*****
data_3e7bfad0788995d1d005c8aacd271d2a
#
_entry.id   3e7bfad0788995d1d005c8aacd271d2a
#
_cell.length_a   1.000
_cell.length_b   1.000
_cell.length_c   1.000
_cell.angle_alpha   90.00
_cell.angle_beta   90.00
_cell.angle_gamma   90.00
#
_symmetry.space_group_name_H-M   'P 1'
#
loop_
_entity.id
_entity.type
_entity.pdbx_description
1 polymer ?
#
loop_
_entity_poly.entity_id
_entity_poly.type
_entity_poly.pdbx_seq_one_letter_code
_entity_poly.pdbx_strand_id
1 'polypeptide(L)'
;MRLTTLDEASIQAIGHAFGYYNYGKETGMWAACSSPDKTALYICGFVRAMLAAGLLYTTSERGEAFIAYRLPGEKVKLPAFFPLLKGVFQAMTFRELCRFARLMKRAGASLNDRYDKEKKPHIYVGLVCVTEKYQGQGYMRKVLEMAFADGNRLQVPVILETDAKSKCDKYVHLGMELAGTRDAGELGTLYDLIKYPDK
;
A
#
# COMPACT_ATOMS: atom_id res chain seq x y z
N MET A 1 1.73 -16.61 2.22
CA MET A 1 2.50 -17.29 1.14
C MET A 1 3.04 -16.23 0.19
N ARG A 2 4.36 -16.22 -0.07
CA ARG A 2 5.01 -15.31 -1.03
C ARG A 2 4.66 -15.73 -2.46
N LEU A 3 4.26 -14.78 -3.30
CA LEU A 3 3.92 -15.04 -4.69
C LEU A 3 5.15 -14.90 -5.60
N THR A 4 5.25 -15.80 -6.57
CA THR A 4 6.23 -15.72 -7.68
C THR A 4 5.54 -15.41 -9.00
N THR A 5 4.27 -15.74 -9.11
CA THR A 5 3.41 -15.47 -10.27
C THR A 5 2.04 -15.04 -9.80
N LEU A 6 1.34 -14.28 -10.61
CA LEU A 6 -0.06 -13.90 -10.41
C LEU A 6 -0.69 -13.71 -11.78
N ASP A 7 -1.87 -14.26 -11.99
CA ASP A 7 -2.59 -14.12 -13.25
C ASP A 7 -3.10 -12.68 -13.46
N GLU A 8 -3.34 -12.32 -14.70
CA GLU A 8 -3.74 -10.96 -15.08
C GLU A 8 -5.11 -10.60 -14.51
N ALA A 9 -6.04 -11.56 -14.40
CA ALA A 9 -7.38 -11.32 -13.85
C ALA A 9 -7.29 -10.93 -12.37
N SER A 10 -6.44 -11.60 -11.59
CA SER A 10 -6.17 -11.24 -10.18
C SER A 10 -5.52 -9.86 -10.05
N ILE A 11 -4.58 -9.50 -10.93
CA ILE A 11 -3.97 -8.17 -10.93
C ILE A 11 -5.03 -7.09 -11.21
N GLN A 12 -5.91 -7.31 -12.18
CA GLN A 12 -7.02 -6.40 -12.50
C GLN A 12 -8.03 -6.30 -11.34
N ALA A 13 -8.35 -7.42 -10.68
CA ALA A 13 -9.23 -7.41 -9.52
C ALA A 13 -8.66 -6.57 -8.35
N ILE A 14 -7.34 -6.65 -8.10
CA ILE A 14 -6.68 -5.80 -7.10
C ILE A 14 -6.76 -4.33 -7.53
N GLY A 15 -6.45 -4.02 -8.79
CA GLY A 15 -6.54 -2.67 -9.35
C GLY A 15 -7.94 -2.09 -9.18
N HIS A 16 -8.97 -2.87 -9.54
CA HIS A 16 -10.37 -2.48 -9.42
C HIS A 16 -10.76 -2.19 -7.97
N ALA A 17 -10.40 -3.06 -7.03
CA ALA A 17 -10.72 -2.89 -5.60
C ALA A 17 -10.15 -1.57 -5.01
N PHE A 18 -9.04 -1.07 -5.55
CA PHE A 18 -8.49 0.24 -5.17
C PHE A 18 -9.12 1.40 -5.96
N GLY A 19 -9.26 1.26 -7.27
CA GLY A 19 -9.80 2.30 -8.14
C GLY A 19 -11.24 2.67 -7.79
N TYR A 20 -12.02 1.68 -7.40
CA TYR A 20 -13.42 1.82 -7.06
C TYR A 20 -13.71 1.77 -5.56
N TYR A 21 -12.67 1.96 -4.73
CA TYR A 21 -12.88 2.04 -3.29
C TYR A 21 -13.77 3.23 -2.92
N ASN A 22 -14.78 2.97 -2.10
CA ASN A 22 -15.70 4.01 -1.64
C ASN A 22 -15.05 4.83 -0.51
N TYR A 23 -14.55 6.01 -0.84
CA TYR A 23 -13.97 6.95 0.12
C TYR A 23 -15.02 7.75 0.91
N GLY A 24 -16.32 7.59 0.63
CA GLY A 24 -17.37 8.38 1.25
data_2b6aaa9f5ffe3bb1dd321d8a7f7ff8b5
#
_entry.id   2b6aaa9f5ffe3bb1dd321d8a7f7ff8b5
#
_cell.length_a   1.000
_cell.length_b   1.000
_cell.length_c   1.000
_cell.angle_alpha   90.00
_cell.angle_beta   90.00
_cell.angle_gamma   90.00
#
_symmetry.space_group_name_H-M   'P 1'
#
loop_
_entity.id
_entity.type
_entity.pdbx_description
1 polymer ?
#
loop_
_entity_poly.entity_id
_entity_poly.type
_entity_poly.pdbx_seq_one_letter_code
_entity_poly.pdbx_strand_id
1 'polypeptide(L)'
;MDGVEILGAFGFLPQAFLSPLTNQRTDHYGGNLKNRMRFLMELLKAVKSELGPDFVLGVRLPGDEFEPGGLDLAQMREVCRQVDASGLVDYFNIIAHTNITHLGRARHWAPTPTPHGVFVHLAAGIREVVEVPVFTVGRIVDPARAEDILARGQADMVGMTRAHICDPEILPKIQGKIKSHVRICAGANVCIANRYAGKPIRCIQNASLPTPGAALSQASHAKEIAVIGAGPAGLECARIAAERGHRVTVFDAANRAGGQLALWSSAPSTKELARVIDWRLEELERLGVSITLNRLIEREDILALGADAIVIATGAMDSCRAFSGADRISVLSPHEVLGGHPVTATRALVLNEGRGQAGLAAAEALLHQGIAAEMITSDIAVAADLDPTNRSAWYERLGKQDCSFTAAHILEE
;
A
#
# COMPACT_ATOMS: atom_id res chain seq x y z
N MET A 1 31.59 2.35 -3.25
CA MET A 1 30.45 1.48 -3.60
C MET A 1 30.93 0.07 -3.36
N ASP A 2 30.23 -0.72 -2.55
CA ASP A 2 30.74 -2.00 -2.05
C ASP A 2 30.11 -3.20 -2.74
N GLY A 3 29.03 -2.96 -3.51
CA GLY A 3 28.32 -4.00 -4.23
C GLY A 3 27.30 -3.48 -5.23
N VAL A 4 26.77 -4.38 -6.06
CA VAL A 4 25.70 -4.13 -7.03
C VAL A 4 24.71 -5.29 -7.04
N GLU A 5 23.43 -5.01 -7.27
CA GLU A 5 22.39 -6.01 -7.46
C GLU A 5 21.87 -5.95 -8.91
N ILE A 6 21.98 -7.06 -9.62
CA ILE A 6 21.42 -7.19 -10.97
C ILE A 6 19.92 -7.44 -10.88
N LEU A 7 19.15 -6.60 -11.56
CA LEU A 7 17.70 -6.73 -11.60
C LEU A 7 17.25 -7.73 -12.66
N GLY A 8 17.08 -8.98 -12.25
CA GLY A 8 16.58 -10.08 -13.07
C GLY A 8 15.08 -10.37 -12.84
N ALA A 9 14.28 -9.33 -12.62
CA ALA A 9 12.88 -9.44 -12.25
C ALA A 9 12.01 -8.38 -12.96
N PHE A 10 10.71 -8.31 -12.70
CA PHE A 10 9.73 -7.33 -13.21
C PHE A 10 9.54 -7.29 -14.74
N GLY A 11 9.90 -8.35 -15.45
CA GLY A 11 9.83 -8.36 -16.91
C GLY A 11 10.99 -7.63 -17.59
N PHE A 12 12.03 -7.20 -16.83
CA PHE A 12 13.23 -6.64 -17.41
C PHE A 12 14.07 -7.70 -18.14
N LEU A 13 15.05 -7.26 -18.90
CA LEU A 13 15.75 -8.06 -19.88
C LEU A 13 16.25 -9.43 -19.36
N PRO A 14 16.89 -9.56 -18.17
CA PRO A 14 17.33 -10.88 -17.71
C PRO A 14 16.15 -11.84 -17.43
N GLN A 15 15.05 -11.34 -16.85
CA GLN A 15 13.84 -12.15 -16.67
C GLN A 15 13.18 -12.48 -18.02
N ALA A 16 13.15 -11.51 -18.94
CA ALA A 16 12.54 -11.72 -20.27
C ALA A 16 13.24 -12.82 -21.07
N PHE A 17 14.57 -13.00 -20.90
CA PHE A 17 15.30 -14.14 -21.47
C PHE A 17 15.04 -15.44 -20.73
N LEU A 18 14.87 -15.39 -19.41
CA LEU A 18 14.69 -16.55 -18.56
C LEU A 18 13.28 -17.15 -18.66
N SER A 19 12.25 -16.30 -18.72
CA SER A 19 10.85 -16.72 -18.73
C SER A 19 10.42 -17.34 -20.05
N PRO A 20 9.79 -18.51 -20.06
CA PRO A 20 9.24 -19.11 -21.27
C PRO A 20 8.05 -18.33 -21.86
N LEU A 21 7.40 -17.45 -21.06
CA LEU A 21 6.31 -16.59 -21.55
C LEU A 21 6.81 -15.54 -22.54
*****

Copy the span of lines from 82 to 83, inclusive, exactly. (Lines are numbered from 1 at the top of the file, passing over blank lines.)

N PHE A 18 -9.04 -1.07 -5.55
CA PHE A 18 -8.49 0.24 -5.17